How to Design a Kitchen

Four Methods:Make a Budget and Plan AheadDecide Your Design SchemeConsider Your NeedsUse Your Space

The kitchen is a vital room in every house. Meals and memories, alike, are made there, making it a place you want to be practical as well inviting. Learning how to design a kitchen can help you create the space you have always dreamed of.

Method 1
Make a Budget and Plan Ahead

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    Make a budget. Before you go crazy with designing, consider how much money you have to spend first. Kitchen design can be very expensive. Figure out how much money you have, whether you have to buy new appliances or make other large purchases, and then determine what options are open to you.
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    Decide who will carry out the design. Will you be doing all of the work after designing this kitchen or will you be hiring a contractor? This is important to consider, as it takes some level of skill to enact certain design features. If you plan on making these changes yourself, you will need to be sure that you are capable of making the things you design.
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    Figure out what kind of time constraints you have. It may be that you need this kitchen done in time for a family reunion or you want to get it done before your first baby is born in a few months. Maybe you’re not designing it for yourself at all and the time constraints are set by a client. All of this will greatly affect how extensive your design will be, as well as playing a part in determining who will carry out the design.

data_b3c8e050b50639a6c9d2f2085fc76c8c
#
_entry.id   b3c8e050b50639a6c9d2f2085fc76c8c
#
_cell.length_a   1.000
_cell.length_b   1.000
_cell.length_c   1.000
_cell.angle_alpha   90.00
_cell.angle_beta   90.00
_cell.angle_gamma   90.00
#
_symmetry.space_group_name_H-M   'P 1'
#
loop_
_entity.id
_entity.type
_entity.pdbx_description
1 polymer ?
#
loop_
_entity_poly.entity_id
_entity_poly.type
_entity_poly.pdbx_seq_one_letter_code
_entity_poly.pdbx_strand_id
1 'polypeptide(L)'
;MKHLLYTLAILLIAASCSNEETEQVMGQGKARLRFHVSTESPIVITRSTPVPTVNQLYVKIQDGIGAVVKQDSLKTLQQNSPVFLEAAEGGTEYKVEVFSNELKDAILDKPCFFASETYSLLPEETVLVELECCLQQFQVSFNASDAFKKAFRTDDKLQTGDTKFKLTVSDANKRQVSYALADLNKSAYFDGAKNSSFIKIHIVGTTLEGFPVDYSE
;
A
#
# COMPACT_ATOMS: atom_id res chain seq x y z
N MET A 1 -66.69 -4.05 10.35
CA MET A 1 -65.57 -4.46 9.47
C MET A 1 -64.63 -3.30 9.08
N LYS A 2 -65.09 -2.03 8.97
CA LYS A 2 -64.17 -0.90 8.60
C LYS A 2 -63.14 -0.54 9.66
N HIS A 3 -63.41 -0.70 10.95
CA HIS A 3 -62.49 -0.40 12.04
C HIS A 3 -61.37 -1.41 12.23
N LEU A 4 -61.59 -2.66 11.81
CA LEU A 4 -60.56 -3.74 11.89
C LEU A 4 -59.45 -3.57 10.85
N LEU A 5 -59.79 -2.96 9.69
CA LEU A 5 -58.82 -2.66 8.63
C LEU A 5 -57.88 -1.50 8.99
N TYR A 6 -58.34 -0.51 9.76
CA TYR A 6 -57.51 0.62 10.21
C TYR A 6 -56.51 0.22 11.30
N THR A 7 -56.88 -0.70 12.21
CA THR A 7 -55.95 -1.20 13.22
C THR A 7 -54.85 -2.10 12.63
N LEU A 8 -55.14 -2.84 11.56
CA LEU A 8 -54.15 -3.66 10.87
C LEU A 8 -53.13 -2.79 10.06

Method 2
Decide Your Design Scheme

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    Determine the overall style. The first thing to decide will be the style. You will want the style to fit seamlessly with the rest of your house, otherwise it will look very strange. Choose something that you like but also something that makes sense and is functional.
    • Example styles would be Craftsman, Modern, European, Mission, French Country, Cottage, Farmhouse, Bistro, Diner, or any number of other inspirational designs.